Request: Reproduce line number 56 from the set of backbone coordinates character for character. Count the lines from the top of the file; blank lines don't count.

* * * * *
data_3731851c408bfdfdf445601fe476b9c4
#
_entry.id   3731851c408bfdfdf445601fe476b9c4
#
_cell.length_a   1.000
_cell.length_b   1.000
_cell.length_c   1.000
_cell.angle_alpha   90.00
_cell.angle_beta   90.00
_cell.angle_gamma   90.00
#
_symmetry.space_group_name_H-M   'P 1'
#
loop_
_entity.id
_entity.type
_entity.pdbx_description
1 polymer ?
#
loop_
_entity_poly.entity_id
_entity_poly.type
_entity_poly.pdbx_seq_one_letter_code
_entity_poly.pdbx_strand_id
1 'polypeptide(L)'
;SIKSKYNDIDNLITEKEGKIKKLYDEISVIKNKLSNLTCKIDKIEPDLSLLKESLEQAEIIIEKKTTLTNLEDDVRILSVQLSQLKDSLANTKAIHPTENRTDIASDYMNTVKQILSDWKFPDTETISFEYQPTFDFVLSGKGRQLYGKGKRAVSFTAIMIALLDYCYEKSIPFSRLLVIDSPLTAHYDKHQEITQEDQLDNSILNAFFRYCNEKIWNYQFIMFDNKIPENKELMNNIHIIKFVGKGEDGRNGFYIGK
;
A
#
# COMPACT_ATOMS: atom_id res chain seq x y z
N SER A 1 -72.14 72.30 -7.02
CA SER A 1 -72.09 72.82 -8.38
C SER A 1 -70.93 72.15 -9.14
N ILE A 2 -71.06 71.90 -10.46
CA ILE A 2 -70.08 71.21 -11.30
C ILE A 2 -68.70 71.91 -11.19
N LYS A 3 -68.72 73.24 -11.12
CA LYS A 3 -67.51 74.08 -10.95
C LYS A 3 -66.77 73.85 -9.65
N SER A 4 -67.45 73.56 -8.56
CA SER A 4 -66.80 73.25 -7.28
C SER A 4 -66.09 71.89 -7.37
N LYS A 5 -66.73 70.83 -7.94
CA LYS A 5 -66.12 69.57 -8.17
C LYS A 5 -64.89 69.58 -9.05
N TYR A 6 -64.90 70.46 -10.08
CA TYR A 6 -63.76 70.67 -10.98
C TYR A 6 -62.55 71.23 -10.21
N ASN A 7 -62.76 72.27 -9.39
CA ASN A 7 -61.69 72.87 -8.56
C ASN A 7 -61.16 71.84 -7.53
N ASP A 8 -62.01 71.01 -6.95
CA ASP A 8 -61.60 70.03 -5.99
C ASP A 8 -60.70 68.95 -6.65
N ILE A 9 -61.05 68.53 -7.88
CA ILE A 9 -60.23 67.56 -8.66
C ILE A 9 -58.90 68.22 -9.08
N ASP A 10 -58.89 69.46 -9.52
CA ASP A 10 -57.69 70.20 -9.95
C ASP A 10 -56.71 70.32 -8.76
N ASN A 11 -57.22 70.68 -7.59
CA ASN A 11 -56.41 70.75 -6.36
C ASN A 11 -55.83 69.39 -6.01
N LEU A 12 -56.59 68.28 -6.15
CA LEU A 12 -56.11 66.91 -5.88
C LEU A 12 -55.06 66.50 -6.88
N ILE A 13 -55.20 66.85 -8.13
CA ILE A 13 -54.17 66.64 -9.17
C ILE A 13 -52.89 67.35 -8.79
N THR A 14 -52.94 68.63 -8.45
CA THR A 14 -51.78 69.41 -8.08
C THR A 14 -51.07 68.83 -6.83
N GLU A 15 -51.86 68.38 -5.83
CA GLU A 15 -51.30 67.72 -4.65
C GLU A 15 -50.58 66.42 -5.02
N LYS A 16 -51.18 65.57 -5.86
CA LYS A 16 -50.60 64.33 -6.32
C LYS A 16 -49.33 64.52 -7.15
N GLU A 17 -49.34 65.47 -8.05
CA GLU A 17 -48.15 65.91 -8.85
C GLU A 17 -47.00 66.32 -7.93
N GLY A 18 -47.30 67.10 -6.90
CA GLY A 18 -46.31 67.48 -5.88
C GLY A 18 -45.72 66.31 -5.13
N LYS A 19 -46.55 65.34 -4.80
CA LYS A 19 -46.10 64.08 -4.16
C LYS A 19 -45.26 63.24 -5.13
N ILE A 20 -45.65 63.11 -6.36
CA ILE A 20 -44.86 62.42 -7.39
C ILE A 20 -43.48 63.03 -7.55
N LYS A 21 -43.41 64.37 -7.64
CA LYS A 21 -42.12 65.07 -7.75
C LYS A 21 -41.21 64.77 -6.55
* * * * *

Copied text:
CA ILE A 9 -60.23 67.56 -8.66